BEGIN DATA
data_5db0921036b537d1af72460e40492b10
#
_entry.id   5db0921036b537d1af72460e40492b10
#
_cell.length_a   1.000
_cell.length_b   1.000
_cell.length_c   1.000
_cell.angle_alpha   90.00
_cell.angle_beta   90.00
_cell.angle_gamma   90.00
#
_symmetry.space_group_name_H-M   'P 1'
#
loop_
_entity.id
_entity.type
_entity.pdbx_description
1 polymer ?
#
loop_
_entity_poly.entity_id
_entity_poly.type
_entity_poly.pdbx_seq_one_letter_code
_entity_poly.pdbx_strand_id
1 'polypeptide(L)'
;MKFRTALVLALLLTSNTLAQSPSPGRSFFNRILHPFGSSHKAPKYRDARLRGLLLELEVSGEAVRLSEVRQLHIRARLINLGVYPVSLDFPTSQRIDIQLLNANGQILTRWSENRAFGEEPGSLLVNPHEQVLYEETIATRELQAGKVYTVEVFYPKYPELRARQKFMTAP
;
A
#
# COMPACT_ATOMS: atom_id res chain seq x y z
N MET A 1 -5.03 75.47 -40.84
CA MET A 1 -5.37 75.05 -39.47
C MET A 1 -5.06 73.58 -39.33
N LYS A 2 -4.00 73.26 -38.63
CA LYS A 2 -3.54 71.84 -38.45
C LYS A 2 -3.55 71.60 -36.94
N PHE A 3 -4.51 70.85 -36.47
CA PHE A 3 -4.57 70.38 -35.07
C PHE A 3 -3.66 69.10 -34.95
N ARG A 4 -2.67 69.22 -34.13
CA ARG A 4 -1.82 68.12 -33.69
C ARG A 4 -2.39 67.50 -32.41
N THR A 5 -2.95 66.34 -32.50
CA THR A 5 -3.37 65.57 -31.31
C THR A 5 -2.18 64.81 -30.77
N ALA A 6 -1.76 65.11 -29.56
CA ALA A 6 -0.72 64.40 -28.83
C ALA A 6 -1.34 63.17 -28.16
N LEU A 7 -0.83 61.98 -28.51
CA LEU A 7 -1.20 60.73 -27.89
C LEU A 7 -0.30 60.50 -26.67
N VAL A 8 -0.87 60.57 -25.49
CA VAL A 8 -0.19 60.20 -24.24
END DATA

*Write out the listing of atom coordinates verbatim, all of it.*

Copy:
data_5db0921036b537d1af72460e40492b10
#
_entry.id   5db0921036b537d1af72460e40492b10
#
_cell.length_a   1.000
_cell.length_b   1.000
_cell.length_c   1.000
_cell.angle_alpha   90.00
_cell.angle_beta   90.00
_cell.angle_gamma   90.00
#
_symmetry.space_group_name_H-M   'P 1'
#
loop_
_entity.id
_entity.type
_entity.pdbx_description
1 polymer ?
#
loop_
_entity_poly.entity_id
_entity_poly.type
_entity_poly.pdbx_seq_one_letter_code
_entity_poly.pdbx_strand_id
1 'polypeptide(L)'
;MKFRTALVLALLLTSNTLAQSPSPGRSFFNRILHPFGSSHKAPKYRDARLRGLLLELEVSGEAVRLSEVRQLHIRARLINLGVYPVSLDFPTSQRIDIQLLNANGQILTRWSENRAFGEEPGSLLVNPHEQVLYEETIATRELQAGKVYTVEVFYPKYPELRARQKFMTAP
;
A
#
# COMPACT_ATOMS: atom_id res chain seq x y z
N MET A 1 -5.03 75.47 -40.84
CA MET A 1 -5.37 75.05 -39.47
C MET A 1 -5.06 73.58 -39.33
N LYS A 2 -4.00 73.26 -38.63
CA LYS A 2 -3.54 71.84 -38.45
C LYS A 2 -3.55 71.60 -36.94
N PHE A 3 -4.51 70.85 -36.47
CA PHE A 3 -4.57 70.38 -35.07
C PHE A 3 -3.66 69.10 -34.95
N ARG A 4 -2.67 69.22 -34.13
CA ARG A 4 -1.82 68.12 -33.69
C ARG A 4 -2.39 67.50 -32.41
N THR A 5 -2.95 66.34 -32.50
CA THR A 5 -3.37 65.57 -31.31
C THR A 5 -2.18 64.81 -30.77
N ALA A 6 -1.76 65.11 -29.56
CA ALA A 6 -0.72 64.40 -28.83
C ALA A 6 -1.34 63.17 -28.16
N LEU A 7 -0.83 61.98 -28.51
CA LEU A 7 -1.20 60.73 -27.89
C LEU A 7 -0.30 60.50 -26.67
N VAL A 8 -0.87 60.57 -25.49
CA VAL A 8 -0.19 60.20 -24.24